Roger Federer announces his retirement from the ATP Tour and grand slams. It’s a great week for tennis on Sunday with the Wimbledon final and the US Open, but also for tennis in Argentina. With the win at Monte Carlo, Roger Federer has moved into the top 10 on the ATP ranking but in doing so has also taken himself out of contention for the world number one ranking, leaving the door open for Rafael Nadal to claim it. He has claimed nine Masters 1000 titles and is the second highest ranked player in the world after Serena, who has never won a major. The former world number one is also in a very comfortable position right now, but he has his work cut out to keep up with Nadal’s impressive run for five years in a row, the longest in the history of the ATP.
What’s the latest? The ATP has announced that Roger Federer would not be competing at the 2012 Australian Open and 2013 French Open due to an elbow injury that could require surgery. The Swiss star has been injury free for over a year and was due to have a surgery this week to repair the injured elbow, but that has been pushed back.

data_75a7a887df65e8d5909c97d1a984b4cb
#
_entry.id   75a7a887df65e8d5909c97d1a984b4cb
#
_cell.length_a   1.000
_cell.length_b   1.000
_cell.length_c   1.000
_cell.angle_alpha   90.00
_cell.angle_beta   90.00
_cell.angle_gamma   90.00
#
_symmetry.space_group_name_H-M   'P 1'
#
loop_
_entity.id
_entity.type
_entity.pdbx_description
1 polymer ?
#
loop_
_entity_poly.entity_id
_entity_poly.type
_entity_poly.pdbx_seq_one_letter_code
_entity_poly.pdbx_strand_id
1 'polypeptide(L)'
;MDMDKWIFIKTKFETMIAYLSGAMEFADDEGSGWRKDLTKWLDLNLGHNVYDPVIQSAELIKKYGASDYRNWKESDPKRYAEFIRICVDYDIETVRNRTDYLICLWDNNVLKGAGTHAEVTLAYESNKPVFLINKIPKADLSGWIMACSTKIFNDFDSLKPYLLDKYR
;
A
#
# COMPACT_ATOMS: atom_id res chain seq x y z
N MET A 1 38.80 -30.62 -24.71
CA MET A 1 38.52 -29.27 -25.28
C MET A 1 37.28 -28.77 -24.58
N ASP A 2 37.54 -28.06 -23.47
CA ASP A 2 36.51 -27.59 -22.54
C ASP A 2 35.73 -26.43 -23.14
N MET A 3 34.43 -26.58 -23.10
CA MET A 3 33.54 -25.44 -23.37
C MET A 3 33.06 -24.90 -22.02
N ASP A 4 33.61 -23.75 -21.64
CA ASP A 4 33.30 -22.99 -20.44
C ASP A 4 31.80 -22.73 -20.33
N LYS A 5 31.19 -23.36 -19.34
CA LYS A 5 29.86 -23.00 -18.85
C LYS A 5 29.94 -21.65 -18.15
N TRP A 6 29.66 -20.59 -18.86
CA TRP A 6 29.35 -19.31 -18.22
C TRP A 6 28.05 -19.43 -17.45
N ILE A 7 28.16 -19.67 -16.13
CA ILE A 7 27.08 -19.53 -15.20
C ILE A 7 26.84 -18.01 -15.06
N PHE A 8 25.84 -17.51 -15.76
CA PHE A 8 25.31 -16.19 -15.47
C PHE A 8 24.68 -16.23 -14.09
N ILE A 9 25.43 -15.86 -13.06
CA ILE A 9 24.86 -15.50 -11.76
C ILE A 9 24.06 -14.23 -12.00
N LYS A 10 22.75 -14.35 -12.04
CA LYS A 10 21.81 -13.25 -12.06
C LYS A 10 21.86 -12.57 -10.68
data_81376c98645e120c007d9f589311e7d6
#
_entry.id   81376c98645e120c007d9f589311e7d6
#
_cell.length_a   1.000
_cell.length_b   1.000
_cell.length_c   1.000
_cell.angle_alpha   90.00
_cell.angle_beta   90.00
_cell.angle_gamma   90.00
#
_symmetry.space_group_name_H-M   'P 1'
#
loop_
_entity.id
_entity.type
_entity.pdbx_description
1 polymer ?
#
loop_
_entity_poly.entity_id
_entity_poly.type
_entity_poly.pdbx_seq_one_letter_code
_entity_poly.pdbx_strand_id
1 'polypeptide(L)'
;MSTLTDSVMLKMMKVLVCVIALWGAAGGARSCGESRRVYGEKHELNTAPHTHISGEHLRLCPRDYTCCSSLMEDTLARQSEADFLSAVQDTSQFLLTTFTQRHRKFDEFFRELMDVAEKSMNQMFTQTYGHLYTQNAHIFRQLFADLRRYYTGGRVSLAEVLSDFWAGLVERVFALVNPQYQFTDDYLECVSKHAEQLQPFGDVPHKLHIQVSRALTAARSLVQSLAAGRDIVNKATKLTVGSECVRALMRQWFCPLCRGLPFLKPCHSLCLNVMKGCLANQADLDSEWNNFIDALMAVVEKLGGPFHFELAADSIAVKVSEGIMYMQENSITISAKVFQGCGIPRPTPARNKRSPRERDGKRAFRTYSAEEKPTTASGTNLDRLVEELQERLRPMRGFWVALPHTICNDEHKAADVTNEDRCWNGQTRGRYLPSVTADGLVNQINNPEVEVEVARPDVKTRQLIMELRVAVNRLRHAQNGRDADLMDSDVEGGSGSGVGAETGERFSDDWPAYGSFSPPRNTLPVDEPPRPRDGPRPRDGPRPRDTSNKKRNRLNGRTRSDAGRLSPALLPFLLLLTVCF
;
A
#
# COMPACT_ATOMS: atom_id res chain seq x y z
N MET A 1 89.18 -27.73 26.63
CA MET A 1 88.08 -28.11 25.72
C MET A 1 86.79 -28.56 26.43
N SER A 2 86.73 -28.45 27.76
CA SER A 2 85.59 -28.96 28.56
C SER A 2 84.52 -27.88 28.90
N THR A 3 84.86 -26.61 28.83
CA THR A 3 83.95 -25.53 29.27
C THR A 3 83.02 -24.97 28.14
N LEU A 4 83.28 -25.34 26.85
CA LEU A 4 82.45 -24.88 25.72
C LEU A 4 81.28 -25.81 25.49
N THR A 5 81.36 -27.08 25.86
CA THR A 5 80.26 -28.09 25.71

Federer’s decision means that Novak Djokovic will play the French Open and Wimbledon and he will be the defending champion for both. Djokovic, a former world number 3, was already in the top 10, but will now also be a top 10 player thanks to Federer’s retirement. He will be the first player to reach all four Grand Slam finals against Nadal since John McEnroe in 1978 and the first male player to break Nadal’s record since McEnroe in 1985.
It’s the worst run for Nadal in any major tournament. He needs to win both French Open and Wimbledon and will be looking to break Juan Carlos Ferrero’s record when he battles Rafael Nadal for the title.
In addition to the four Grand Slam events, Federer will